Then there was Hillary Clinton’s running of classified information through her personal email server. In a 2011 email, she told an aide to remove the security headers on classified information and forward it to her unsecured smartphone.

Hillary Clinton

Hillary Clinton

According to Albrecht, whose projects include the Startmail email service, which includes special privacy features, there’s no debate over the government security problem.

“The refrain we’ve heard over and over is they are legacy systems … too big to even figure out how to repair. Then you see this brand new, completely created out of thin air health-care database, created from the ground up in the wrong way [with the same problems,]” she said. “[Americans] were sold a bill of goods.”

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Last year, Rep. Jason Chaffetz, R-Utah, unleashed criticism on administration officials regarding government system security: “You failed. You failed utterly and totally.”

The hacking of government computers already has had a significant impact on U.S. operations. The BBC reported last year that the CIA was withdrawing staff from Beijing, “fearing data stolen from government computers could expose its agents.”

In 2014 alone, according to Nextgov, there were at least 10 major losses of data by the government.

During that time, the unclassified network at the executive office of the president was hacked, the State Department lost information to hackers, the postal service admitted a hack might have affected 800,000 workers, the Government Printing Office and the Government Accountability Office were targeted, questions were raised about the security at the glitch-abundant HealthCare.gov and even the Nuclear Regulatory Commission was targeted.

Then, ZDNet noted, hackers accessed the private email of high government officials, and the OPM breach shook Americans’ confidence in the government’s ability to manage information.

That, critics noted, could “harm the U.S.’ domestic and foreign diplomatic and intelligence work.”

Taxpayers also were targeted when IRS data was stolen that year.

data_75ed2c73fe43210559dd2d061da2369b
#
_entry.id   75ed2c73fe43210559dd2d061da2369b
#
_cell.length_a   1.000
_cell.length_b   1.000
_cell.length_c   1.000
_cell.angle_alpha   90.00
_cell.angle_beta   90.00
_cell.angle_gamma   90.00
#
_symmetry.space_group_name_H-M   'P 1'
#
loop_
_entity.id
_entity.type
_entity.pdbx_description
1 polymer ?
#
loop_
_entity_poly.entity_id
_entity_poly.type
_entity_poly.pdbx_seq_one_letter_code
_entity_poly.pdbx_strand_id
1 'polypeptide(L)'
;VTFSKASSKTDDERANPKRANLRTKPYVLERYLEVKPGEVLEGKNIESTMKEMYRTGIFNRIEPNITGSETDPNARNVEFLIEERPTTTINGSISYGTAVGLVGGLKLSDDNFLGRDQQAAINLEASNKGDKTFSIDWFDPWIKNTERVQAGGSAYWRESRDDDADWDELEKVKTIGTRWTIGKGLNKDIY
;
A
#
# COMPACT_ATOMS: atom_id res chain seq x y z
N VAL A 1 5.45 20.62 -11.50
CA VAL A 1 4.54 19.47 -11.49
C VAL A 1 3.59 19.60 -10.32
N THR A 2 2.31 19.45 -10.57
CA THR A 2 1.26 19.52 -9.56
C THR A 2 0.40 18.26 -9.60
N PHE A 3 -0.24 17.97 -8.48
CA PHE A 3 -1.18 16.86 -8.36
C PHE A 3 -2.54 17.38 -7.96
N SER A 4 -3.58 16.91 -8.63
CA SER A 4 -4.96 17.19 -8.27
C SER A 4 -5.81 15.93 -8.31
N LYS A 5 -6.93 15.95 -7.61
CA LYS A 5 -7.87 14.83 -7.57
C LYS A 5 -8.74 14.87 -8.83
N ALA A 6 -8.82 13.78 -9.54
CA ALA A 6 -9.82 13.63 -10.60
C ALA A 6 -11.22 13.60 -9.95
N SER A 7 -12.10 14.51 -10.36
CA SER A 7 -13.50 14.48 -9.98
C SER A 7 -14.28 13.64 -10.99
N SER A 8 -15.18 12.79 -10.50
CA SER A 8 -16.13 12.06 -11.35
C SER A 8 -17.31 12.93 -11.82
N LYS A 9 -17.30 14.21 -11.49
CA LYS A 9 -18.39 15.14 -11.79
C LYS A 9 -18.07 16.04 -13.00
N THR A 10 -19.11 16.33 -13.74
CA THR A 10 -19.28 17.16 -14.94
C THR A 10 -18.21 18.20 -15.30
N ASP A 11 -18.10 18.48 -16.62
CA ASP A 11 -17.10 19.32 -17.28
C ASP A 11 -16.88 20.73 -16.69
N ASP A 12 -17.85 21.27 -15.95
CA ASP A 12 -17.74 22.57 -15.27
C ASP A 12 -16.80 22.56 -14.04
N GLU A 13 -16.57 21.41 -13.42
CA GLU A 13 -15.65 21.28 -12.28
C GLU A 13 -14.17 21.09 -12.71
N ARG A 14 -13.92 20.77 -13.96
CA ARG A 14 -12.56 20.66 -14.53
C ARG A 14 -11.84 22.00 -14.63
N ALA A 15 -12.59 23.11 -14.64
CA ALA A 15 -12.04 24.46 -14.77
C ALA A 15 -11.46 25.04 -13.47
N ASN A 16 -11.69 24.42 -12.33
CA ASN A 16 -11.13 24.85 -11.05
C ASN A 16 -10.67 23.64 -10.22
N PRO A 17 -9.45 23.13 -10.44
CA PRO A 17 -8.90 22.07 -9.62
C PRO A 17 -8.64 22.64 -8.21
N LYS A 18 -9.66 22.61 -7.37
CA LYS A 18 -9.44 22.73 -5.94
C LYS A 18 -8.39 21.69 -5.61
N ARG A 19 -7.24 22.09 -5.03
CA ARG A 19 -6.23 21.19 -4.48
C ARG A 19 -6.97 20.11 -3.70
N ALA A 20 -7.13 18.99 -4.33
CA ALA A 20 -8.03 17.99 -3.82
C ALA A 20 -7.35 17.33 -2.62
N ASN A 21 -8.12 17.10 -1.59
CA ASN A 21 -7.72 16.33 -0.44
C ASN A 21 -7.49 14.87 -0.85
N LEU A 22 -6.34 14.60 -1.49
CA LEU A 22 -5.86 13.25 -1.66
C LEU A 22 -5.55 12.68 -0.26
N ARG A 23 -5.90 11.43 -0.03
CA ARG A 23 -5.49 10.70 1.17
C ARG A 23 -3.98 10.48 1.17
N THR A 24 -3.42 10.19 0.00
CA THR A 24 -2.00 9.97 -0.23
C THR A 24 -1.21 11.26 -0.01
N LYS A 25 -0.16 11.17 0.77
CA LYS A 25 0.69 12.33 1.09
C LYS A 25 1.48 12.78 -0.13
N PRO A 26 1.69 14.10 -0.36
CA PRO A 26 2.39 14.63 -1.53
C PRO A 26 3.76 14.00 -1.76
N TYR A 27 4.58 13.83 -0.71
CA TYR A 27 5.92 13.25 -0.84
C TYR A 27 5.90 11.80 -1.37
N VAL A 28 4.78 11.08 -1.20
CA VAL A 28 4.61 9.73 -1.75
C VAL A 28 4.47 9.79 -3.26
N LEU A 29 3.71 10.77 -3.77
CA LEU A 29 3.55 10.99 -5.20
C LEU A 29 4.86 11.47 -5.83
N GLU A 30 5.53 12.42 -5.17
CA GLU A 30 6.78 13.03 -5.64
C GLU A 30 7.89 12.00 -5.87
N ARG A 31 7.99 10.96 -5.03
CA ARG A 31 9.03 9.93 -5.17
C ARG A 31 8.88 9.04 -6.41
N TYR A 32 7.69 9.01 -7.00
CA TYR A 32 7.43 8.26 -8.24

At the OCR portal, part of HHS, hundreds of breaches affecting at least 500 people each over the past few years are listed.

Other problem points:

  • Army National Guard members from as far back as 2004 are being warned their personal information may be at risk due to a data breach, separate from the massive Office of Personnel Management hack that compromised the outfit’s computer-stored information. The National Guard data breach is believed to have compromised members’ names, full Social Security numbers, addresses, dates of birth and other private information, The Hill reported.
  • Even the liberal press was outraged with Hillary Clinton’s decision to use a personal email account for all of her work-related communications, with both MSNBC and the New York Times basically asking: What were you thinking? Her use of a personal email account for her official security and diplomatic duties with the State Department may have violated federal law, the New York Times reported. She did not even possess a government email account during her four years at State, and aides never took steps to preserve the communications tied to her personal account on federal government servers, as required by the Federal Records Act, the newspaper found.

Even social media networks are becoming alarmed.

BBC reported recently that Twitter was sending warnings to users saying hackers may have sought their information.

“We believe that these actors (possibly associated with a government) may have been trying to obtain information such as email addresses, IP addresses, and/or phone numbers,” Twitter told some users.